TOKYO (Reuters) - “Spider-Man 3,” the latest and possibly last film in one of the world’s most successful movie franchises, premiered on Monday with thousands of screaming fans cheering stars Tobey Maguire and Kirsten Dunst.
Launching the sequel in Japan, home to a huge community of superhero comic fans, rather than the United States, was seen as a shrewd push into the faster-growing international market that could help boost box-office revenues.
Over the next week and a half, the film will also have gala openings in London, Rome, Berlin, Madrid, Moscow, New York and Stockholm in a marketing plan aimed at seeing “Spider-Man 3” do as well at the box office as its predecessors, which collectively grossed $1.6 billion.
In an interview with Reuters Television on the red carpet at the Tokyo opening, Maguire said he loved the latest film. “It’s very different than ‘Spider-Man 2.’ It’s a whole different movie. I think we did a good job in continuing the stories that we set up in 1 and 2, but moving further beyond that, and using our experience to try to make a better film.”
Maguire has tried not to give any hints as to whether he would star in a “Spider-Man 4” if there was one. But that didn’t stop him from telling fans that Tokyo was one of the few cities in the world suited to “Spider-Man” -- a reference to the superhero’s habit of swinging from skyscraper to skyscraper, weaving webs between towering buildings.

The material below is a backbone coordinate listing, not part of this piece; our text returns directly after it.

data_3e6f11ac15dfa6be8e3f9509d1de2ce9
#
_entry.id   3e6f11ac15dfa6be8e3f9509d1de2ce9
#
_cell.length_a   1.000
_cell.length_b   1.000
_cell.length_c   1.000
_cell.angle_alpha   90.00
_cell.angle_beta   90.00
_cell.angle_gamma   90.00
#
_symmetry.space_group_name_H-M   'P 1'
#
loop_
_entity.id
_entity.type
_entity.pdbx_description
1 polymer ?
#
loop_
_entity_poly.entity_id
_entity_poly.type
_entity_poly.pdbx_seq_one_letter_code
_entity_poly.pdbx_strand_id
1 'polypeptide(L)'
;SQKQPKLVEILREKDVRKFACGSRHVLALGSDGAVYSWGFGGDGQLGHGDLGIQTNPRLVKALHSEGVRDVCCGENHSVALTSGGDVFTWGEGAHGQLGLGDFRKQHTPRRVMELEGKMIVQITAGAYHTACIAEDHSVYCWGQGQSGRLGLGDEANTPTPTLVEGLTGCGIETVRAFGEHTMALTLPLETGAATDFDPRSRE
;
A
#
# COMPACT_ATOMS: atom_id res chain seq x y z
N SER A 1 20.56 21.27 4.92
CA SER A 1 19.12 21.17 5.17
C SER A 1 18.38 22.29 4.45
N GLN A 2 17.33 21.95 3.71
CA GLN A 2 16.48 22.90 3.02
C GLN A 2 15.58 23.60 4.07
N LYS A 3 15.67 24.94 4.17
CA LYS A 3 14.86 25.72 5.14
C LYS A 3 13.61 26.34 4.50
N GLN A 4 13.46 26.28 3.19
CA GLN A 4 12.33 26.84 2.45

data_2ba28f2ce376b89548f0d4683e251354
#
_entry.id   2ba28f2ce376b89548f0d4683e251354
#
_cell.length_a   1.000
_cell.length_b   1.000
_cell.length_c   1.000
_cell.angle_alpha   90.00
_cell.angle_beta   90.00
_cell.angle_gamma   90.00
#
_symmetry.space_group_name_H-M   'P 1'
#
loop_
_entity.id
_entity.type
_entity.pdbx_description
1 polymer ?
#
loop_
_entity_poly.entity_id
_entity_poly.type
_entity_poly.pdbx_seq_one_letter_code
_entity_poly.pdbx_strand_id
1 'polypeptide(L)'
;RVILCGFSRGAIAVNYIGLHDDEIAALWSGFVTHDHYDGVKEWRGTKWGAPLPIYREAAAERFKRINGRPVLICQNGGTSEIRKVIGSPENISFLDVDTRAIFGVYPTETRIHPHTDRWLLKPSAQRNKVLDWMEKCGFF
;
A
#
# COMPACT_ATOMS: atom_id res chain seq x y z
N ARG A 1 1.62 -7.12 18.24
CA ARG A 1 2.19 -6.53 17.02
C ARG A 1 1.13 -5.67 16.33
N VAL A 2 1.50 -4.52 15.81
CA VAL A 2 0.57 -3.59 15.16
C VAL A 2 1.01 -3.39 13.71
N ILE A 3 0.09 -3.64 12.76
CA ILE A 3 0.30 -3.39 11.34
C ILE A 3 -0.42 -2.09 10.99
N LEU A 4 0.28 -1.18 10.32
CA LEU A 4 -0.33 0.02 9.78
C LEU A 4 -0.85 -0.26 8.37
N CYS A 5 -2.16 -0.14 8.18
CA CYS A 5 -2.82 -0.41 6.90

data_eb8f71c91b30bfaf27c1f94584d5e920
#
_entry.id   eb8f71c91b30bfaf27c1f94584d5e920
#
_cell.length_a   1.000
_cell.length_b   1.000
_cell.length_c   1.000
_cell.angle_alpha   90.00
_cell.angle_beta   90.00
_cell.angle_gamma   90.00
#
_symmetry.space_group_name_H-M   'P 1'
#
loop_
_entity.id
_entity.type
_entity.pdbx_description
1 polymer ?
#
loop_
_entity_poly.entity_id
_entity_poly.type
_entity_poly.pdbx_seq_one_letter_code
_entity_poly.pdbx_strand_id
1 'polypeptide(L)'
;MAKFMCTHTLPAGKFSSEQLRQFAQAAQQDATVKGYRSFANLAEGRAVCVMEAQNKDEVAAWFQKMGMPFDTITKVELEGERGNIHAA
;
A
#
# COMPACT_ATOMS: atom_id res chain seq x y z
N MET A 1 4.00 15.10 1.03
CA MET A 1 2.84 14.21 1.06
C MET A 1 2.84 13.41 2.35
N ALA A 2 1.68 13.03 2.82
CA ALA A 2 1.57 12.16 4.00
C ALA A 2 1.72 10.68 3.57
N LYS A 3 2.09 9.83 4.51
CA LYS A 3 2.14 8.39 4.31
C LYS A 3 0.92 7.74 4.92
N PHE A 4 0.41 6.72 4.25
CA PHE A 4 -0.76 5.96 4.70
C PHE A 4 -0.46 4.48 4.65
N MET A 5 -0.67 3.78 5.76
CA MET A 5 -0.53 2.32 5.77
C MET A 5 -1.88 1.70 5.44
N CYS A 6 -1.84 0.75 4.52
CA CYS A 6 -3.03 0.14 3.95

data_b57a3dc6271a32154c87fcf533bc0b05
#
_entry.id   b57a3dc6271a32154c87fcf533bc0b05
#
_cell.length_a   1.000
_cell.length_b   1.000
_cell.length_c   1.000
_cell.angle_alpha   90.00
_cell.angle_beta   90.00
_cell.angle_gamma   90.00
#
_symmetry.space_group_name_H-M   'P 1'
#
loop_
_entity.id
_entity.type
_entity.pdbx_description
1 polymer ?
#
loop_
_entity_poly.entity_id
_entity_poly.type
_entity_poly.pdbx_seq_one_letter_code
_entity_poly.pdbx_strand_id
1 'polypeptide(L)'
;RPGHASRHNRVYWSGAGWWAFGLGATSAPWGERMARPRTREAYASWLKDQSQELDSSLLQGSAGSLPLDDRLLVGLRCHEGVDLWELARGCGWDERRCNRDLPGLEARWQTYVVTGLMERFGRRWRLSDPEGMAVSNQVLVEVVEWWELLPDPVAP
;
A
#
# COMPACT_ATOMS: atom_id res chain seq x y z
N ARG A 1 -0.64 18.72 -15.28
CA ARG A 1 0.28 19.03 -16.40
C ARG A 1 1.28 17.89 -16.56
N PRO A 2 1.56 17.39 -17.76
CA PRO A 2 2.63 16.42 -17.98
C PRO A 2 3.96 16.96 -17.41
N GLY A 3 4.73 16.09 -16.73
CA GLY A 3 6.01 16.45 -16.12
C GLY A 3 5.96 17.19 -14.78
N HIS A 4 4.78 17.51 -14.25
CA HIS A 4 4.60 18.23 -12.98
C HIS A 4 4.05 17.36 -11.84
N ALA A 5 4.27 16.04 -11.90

“If we do a fourth movie, we might need Spider-Man to come to Tokyo,” he told a group of cheering fans before the premiere.
DARK SUIT, DARKER PLOT
“Spider-Man 3” stays true to the series’ tradition of stunning special effects, but it is also a darker, more psychological film than the other two in the series.
In the third, Peter Parker (a.k.a. Spider-Man), played by Maguire, is finally enjoying life with the beautiful Mary Jane Watson, played by Dunst, when he discovers a mysterious black suit that gives him special powers, but also stirs hidden feelings of bitterness and revenge.
What follows is a battle between good and evil, revenge and forgiveness that is played out in airborne superhero fights as well as more mundane rows with friends and colleagues.
“To see Spider-Man cry so much was different,” said Gerry Penacoli, critic for Extra entertainment magazine, after seeing the “Spider-Man” preview in Tokyo ahead of the evening premiere.
“It’s more intense -- you still have great action but certainly it’s the deepest of the three. Kids and adults will learn so much more from this than from a movie that’s just wham-shezam,” he added.
The special effects were also a reminder of the production cost of slightly more than $250 million, making the movie a huge financial gamble for Sony Corp.’s. Columbia Pictures.
While sequels tend to do less well than the original movie, “Spider-Man 3” could draw new fans with its sophisticated plot, some film experts said.
Initial reaction from Japanese viewers was positive.
“It’s better than ‘Spider-Man 2’. He’s more human, there’s more tension between Peter Parker and his Spider-Man character,” said Kumiko Hayashida, a critic who writes for entertainment Web sites.
“The story is better, more psychological. And Japanese people like animation, so they like this story because of the comic,” he added
Our Standards: The Thomson Reuters Trust Principles.